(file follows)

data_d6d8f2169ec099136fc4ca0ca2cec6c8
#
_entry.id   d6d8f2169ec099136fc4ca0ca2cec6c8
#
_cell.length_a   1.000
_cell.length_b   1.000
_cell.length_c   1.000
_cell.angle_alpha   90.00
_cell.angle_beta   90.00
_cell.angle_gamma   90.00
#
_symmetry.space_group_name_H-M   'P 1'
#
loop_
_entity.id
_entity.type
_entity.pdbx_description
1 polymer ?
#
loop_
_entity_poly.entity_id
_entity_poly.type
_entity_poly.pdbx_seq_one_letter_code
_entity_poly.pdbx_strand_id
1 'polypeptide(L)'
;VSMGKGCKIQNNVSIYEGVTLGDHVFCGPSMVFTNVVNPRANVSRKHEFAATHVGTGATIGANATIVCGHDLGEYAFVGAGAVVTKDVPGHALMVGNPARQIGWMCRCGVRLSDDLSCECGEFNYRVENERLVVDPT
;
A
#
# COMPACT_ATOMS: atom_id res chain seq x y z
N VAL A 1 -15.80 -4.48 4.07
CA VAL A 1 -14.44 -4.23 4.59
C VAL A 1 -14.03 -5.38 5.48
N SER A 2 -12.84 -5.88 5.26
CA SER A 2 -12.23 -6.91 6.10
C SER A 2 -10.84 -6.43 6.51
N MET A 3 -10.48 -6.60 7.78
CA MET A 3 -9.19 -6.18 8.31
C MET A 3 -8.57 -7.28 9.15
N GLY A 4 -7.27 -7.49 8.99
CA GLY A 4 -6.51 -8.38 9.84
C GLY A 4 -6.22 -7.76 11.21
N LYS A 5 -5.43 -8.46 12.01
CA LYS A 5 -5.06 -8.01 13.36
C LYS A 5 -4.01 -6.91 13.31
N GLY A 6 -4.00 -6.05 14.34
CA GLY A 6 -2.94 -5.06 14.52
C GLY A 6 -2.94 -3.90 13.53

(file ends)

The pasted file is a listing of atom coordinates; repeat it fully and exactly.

data_d6d8f2169ec099136fc4ca0ca2cec6c8
#
_entry.id   d6d8f2169ec099136fc4ca0ca2cec6c8
#
_cell.length_a   1.000
_cell.length_b   1.000
_cell.length_c   1.000
_cell.angle_alpha   90.00
_cell.angle_beta   90.00
_cell.angle_gamma   90.00
#
_symmetry.space_group_name_H-M   'P 1'
#
loop_
_entity.id
_entity.type
_entity.pdbx_description
1 polymer ?
#
loop_
_entity_poly.entity_id
_entity_poly.type
_entity_poly.pdbx_seq_one_letter_code
_entity_poly.pdbx_strand_id
1 'polypeptide(L)'
;VSMGKGCKIQNNVSIYEGVTLGDHVFCGPSMVFTNVVNPRANVSRKHEFAATHVGTGATIGANATIVCGHDLGEYAFVGAGAVVTKDVPGHALMVGNPARQIGWMCRCGVRLSDDLSCECGEFNYRVENERLVVDPT
;
A
#
# COMPACT_ATOMS: atom_id res chain seq x y z
N VAL A 1 -15.80 -4.48 4.07
CA VAL A 1 -14.44 -4.23 4.59
C VAL A 1 -14.03 -5.38 5.48
N SER A 2 -12.84 -5.88 5.26
CA SER A 2 -12.23 -6.91 6.10
C SER A 2 -10.84 -6.43 6.51
N MET A 3 -10.48 -6.60 7.78
CA MET A 3 -9.19 -6.18 8.31
C MET A 3 -8.57 -7.28 9.15
N GLY A 4 -7.27 -7.49 8.99
CA GLY A 4 -6.51 -8.38 9.84
C GLY A 4 -6.22 -7.76 11.21
N LYS A 5 -5.43 -8.46 12.01
CA LYS A 5 -5.06 -8.01 13.36
C LYS A 5 -4.01 -6.91 13.31
N GLY A 6 -4.00 -6.05 14.34
CA GLY A 6 -2.94 -5.06 14.52
C GLY A 6 -2.94 -3.90 13.53